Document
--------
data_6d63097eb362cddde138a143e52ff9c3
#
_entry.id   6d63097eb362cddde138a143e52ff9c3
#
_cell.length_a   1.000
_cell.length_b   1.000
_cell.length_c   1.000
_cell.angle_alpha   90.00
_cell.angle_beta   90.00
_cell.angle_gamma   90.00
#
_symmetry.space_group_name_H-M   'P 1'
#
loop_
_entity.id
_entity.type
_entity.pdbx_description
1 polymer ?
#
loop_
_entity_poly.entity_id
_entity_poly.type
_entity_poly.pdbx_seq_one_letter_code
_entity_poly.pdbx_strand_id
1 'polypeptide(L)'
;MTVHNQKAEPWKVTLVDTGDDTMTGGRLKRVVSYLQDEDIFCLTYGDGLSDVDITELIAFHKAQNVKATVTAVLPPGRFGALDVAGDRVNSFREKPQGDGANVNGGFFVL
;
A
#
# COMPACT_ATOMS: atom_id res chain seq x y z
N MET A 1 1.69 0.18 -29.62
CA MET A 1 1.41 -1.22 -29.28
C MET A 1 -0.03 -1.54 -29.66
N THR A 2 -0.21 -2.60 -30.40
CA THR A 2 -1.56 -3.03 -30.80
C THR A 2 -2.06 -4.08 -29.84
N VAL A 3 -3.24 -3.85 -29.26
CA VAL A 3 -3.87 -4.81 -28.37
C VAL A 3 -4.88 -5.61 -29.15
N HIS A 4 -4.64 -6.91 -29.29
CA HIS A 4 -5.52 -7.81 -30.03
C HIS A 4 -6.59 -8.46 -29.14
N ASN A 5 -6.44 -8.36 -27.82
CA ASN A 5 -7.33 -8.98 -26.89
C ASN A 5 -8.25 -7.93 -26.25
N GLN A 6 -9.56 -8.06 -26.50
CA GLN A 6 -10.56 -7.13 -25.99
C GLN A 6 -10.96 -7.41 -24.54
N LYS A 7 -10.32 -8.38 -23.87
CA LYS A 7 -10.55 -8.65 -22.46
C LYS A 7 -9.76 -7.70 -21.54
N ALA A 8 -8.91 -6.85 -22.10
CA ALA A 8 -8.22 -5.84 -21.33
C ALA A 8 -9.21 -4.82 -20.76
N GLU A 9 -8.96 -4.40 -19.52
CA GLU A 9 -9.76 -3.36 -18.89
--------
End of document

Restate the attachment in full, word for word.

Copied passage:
data_6d63097eb362cddde138a143e52ff9c3
#
_entry.id   6d63097eb362cddde138a143e52ff9c3
#
_cell.length_a   1.000
_cell.length_b   1.000
_cell.length_c   1.000
_cell.angle_alpha   90.00
_cell.angle_beta   90.00
_cell.angle_gamma   90.00
#
_symmetry.space_group_name_H-M   'P 1'
#
loop_
_entity.id
_entity.type
_entity.pdbx_description
1 polymer ?
#
loop_
_entity_poly.entity_id
_entity_poly.type
_entity_poly.pdbx_seq_one_letter_code
_entity_poly.pdbx_strand_id
1 'polypeptide(L)'
;MTVHNQKAEPWKVTLVDTGDDTMTGGRLKRVVSYLQDEDIFCLTYGDGLSDVDITELIAFHKAQNVKATVTAVLPPGRFGALDVAGDRVNSFREKPQGDGANVNGGFFVL
;
A
#
# COMPACT_ATOMS: atom_id res chain seq x y z
N MET A 1 1.69 0.18 -29.62
CA MET A 1 1.41 -1.22 -29.28
C MET A 1 -0.03 -1.54 -29.66
N THR A 2 -0.21 -2.60 -30.40
CA THR A 2 -1.56 -3.03 -30.80
C THR A 2 -2.06 -4.08 -29.84
N VAL A 3 -3.24 -3.85 -29.26
CA VAL A 3 -3.87 -4.81 -28.37
C VAL A 3 -4.88 -5.61 -29.15
N HIS A 4 -4.64 -6.91 -29.29
CA HIS A 4 -5.52 -7.81 -30.03
C HIS A 4 -6.59 -8.46 -29.14
N ASN A 5 -6.44 -8.36 -27.82
CA ASN A 5 -7.33 -8.98 -26.89
C ASN A 5 -8.25 -7.93 -26.25
N GLN A 6 -9.56 -8.06 -26.50
CA GLN A 6 -10.56 -7.13 -25.99
C GLN A 6 -10.96 -7.41 -24.54
N LYS A 7 -10.32 -8.38 -23.87
CA LYS A 7 -10.55 -8.65 -22.46
C LYS A 7 -9.76 -7.70 -21.54
N ALA A 8 -8.91 -6.85 -22.10
CA ALA A 8 -8.22 -5.84 -21.33
C ALA A 8 -9.21 -4.82 -20.76
N GLU A 9 -8.96 -4.40 -19.52
CA GLU A 9 -9.76 -3.36 -18.89